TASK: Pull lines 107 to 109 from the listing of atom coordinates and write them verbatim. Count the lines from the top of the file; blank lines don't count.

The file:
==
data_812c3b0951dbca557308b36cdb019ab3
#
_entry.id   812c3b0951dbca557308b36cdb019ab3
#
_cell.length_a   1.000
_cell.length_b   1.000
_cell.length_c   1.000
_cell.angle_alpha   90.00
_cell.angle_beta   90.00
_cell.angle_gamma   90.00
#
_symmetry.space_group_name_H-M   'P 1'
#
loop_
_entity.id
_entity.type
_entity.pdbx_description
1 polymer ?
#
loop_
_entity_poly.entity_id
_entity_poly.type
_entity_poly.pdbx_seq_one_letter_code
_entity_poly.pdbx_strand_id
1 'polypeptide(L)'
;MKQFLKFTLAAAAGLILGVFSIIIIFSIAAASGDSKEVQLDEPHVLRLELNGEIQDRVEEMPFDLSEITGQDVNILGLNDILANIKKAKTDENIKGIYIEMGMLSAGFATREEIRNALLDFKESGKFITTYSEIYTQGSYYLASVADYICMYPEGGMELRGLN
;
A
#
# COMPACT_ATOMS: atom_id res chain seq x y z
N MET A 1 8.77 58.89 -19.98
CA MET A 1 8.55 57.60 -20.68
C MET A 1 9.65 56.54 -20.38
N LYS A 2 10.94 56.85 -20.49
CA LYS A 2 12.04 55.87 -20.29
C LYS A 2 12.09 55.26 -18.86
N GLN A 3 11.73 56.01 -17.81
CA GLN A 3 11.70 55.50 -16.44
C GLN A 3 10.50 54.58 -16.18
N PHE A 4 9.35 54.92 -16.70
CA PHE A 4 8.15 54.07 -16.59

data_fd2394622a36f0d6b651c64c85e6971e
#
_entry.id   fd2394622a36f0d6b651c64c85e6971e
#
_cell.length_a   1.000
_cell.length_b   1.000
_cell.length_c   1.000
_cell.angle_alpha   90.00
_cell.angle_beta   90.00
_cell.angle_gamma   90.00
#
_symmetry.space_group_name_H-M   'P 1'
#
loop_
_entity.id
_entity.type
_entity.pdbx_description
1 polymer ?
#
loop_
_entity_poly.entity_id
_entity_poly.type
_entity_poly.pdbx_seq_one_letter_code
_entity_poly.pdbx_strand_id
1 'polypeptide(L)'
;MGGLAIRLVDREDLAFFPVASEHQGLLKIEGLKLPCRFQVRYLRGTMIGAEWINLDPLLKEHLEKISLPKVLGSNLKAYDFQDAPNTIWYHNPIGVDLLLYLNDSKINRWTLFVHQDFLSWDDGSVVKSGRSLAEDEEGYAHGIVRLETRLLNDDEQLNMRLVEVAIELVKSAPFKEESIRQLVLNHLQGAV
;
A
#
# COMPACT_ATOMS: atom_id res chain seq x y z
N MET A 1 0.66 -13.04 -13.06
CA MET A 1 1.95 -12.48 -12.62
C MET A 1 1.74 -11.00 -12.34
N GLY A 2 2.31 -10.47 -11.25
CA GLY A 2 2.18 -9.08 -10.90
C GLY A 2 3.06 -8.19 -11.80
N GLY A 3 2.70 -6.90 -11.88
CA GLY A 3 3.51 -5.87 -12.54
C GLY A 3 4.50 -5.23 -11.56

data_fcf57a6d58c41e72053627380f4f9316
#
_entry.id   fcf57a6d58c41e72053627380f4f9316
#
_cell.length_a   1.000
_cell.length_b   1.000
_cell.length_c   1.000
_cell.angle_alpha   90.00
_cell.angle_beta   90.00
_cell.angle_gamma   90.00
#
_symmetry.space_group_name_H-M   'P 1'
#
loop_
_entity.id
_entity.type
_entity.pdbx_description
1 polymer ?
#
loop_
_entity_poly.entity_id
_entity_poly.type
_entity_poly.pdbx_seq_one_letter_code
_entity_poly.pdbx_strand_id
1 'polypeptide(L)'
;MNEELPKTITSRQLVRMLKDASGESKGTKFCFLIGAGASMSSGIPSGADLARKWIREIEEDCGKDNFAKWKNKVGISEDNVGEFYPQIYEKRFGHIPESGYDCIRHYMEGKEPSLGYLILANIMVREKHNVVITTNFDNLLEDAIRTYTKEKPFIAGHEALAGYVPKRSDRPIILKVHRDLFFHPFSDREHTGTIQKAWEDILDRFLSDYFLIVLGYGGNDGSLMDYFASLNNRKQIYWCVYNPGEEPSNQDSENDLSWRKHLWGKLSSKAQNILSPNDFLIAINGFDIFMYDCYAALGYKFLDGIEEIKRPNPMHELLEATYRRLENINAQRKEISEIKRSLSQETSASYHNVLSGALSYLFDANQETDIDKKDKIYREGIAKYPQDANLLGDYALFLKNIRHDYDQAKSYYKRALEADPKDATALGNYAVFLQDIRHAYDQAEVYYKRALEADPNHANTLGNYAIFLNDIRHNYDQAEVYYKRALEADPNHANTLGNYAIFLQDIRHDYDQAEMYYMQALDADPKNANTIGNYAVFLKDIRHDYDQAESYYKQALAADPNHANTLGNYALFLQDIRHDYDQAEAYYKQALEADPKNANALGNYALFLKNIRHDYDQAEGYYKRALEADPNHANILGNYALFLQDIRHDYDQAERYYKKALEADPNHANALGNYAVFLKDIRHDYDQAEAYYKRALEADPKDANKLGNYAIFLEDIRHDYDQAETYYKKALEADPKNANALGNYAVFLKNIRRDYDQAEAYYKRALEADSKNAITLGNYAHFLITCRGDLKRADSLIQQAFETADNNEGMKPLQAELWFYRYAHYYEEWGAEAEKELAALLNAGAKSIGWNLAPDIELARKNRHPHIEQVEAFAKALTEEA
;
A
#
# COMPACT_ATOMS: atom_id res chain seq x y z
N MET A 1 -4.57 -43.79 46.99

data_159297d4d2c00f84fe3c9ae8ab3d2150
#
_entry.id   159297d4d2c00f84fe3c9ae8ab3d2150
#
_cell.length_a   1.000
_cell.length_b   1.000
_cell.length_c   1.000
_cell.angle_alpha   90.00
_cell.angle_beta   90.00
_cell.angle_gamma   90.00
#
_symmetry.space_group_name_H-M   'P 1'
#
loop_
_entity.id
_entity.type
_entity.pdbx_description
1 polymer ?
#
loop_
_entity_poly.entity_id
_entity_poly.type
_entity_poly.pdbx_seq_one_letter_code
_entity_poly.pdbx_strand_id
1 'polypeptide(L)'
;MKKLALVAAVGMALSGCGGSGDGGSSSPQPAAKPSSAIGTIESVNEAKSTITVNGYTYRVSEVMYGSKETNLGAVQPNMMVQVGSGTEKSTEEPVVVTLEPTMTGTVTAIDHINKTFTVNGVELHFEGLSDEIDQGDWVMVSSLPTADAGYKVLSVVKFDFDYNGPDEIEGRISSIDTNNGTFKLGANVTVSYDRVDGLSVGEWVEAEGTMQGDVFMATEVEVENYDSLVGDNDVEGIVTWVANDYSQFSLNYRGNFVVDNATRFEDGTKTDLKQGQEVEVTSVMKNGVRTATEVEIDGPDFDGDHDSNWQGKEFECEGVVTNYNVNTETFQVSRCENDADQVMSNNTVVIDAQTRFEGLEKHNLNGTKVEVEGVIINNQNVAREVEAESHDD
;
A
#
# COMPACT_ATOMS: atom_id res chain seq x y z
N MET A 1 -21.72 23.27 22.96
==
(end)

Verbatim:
;
A
#